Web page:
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What’s New, What’s Hip, What’s Happenin’

By Briana McGuckin

Divorce divided my childhood

Into two Christmases, two Easters, two birthdays and, later,

When I’d moved out of my mom’s, two phone calls

To catch both parents up on what my father termed

“what’s new, what’s hip, what’s happenin’”  

 

When I was young the other kids were jealous

Of double the presents, double the candy, and I hadn’t

The words to explain, but now I can tell you:

It wasn’t like that. It was half now, half later,

With a long wait between. I made the halves whole

By myself, afterward, lining them up, hiding the split

 

Through the years my dad would ask me if

I needed anything and when I’d say no: “I’d do anything for you,

You know that? I’d lop off my arm for you.”

I believed it as an act of bravery, and never thought til now, right now,

That he might have been asking to take the pain of the split for me

 

Death subtracted my dad from my childhood

(I was not a child, I was 29, but I am his child;

neither adulthood nor death can change that.)

I have half a Christmas, half an Easter, half a birthday,

I make one phone call

And when I hang up I say to my husband:

“It feels like I’m missing an arm.”

 

Because I cannot call my dad to tell him

What’s new, what’s hip, what’s happened since he died:

My house got painted, renovated; I went back to school full-time;

I’m getting published, again, and some of the stories have

Your words in them, mixed in with mine; I finally found a coffee I like;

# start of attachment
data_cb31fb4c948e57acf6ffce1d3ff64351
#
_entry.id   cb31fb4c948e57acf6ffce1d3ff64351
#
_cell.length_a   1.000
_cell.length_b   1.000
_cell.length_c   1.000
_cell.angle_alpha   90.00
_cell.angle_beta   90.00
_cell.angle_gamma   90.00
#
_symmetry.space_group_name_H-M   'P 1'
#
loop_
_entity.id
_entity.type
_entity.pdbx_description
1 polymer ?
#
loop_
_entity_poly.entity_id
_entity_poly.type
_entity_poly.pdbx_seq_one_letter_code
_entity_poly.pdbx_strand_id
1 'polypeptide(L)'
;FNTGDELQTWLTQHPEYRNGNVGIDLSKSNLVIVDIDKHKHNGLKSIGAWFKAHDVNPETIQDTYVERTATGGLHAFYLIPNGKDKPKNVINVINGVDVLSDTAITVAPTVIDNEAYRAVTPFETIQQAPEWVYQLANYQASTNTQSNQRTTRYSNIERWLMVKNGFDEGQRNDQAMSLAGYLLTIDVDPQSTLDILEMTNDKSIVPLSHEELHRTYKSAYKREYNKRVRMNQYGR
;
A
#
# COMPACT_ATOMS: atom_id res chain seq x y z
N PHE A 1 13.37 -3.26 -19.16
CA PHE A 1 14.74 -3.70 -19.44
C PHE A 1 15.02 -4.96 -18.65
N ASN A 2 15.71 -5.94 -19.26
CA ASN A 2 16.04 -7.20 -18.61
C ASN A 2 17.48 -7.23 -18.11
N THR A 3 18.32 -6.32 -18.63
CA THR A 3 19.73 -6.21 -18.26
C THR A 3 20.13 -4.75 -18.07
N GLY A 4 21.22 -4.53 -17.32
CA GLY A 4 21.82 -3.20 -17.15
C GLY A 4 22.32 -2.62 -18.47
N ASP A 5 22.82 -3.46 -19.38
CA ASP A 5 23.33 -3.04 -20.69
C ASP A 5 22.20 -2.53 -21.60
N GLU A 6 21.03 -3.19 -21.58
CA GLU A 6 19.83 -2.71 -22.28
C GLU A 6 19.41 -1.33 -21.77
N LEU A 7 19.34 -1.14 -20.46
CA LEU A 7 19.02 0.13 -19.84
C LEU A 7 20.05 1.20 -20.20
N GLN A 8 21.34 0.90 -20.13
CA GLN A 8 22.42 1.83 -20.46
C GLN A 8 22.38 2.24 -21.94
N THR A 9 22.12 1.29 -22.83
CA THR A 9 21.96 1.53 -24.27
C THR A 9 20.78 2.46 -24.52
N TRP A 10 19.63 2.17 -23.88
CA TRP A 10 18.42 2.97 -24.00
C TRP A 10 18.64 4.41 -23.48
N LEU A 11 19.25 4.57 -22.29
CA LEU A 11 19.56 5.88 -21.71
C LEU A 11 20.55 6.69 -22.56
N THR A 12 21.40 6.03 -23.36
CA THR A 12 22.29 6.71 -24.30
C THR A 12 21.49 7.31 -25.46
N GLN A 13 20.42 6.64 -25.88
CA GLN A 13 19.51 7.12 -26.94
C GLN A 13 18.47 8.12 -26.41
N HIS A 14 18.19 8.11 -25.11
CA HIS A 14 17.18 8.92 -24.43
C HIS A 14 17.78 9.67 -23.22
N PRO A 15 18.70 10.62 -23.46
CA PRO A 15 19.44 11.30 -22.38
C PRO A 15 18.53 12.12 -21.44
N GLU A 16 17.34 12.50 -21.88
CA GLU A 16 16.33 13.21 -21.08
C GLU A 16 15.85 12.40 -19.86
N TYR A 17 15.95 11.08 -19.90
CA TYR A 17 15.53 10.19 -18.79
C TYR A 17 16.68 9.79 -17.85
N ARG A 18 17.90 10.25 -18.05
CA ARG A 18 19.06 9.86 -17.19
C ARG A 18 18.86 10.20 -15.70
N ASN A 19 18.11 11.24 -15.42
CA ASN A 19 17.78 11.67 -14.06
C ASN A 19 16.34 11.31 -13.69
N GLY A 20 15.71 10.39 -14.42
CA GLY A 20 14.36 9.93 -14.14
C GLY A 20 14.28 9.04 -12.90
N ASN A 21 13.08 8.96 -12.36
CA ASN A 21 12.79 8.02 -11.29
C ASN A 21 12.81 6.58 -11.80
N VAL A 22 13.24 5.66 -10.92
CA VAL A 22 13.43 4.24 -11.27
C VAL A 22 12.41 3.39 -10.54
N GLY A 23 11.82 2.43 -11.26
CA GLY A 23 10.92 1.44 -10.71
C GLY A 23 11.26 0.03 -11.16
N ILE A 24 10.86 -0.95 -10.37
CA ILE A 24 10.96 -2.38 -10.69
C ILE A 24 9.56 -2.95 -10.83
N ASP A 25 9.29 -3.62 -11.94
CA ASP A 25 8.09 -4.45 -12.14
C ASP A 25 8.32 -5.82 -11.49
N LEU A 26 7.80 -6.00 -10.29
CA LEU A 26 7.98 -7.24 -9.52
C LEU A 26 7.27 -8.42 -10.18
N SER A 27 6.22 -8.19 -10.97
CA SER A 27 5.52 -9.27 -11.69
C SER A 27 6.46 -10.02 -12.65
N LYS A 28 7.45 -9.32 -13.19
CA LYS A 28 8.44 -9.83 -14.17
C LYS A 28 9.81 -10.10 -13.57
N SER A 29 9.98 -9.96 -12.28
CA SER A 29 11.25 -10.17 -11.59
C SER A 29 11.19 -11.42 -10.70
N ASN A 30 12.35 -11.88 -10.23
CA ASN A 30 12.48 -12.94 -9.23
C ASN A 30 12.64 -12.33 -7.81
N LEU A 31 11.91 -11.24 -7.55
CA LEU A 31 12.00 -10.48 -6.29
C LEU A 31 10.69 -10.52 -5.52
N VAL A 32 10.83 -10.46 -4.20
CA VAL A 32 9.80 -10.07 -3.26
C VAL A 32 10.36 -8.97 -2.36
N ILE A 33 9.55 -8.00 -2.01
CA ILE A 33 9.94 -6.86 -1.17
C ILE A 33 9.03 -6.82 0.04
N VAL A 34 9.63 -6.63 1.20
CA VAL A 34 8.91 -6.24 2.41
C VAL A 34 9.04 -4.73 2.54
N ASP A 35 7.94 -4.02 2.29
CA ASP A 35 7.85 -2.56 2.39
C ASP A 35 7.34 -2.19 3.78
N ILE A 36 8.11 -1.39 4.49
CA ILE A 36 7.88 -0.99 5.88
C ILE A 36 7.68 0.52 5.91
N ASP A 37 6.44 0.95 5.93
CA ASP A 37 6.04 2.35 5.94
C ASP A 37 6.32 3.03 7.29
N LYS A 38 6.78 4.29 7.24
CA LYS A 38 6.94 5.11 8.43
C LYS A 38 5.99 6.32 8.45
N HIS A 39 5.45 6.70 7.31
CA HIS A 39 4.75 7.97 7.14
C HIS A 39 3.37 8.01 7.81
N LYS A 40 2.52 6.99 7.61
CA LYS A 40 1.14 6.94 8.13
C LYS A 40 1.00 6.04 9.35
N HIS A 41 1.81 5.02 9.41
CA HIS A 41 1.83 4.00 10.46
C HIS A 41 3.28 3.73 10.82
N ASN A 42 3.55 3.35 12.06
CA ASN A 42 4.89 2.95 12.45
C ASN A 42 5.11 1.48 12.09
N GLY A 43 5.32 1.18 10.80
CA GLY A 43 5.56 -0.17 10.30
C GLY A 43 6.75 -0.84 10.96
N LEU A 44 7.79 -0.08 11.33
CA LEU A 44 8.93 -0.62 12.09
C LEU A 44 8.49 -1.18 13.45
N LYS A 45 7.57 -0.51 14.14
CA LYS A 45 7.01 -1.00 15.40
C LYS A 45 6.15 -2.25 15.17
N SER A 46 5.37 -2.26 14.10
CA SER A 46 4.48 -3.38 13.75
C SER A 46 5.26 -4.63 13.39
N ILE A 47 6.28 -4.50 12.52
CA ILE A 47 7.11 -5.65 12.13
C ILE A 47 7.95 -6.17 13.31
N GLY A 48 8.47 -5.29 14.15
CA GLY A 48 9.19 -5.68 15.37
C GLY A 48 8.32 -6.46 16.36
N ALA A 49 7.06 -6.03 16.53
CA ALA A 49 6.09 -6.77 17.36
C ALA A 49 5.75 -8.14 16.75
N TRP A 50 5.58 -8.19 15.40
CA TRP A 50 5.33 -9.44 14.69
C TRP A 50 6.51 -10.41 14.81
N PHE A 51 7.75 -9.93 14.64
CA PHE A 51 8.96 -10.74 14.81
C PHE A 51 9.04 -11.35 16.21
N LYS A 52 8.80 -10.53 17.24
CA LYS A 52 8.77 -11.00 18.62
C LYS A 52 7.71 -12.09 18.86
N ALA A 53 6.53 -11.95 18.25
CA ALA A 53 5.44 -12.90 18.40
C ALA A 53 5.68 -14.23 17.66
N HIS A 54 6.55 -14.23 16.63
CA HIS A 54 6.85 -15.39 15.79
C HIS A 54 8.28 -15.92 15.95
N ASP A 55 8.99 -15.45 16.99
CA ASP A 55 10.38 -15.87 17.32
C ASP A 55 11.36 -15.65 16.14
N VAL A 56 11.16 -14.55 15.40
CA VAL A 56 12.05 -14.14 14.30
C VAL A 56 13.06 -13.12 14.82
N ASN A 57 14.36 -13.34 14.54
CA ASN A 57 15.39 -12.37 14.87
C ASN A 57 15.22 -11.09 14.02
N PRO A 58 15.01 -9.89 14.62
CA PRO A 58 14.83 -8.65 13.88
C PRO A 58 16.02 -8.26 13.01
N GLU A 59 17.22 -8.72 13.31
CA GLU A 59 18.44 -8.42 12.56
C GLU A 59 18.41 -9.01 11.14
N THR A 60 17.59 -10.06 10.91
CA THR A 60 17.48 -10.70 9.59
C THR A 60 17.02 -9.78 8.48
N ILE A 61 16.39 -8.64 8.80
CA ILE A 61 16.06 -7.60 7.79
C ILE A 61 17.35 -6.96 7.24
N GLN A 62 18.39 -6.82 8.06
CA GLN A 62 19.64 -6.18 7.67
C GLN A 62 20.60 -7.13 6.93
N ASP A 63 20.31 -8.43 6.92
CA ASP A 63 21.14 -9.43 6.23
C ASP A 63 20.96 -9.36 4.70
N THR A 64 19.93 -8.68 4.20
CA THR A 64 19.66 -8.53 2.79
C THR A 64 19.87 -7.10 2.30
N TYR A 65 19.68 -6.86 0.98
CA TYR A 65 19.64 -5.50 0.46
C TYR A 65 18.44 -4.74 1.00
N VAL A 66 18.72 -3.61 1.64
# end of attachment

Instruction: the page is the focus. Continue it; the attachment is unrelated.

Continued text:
Tony’s dad died, but he told him first – he told him everything and

He accepted him, like you accepted me; Joshua got hired, laid off, hired

And left that job to take another one, one at which his big heart

Is not heavy, is not a hindrance, but is a Required Qualification;

We had Christmas morning here with Mom, and by mistake

I almost ate a moldy chocolate from the toe of my stocking that

Had been there since last year, when you were still alive;

I might go to Ireland, and I wish we had all gone together like

We were supposed to, we almost did, if only we had known

 

If we hadn’t spoken in a few days or a week my dad would say:

“I’m sorry it’s been awhile, but you know you’re always on my mind

And I know the same is true for you. There isn’t a day that goes by that

I don’t think of you.” And now it’s been more than a year

And the same is true, even though I think he can’t think of me anymore.

 

I tripped on some sidewalk, a glass bottle shattered in my hand, and

I needed seven stitches – six in my wrist, one in my palm. I just missed

The artery they said, it was a lot of blood, but my dad would’ve laughed

At all the jokes I made with all the people who helped me, later when I called

To tell him what had happened. But I only made one phone call

 

While the phone was ringing I planned what I should say so that

My mom would understand: I have been hurt, but

I am not missing an arm

And I will be okay.

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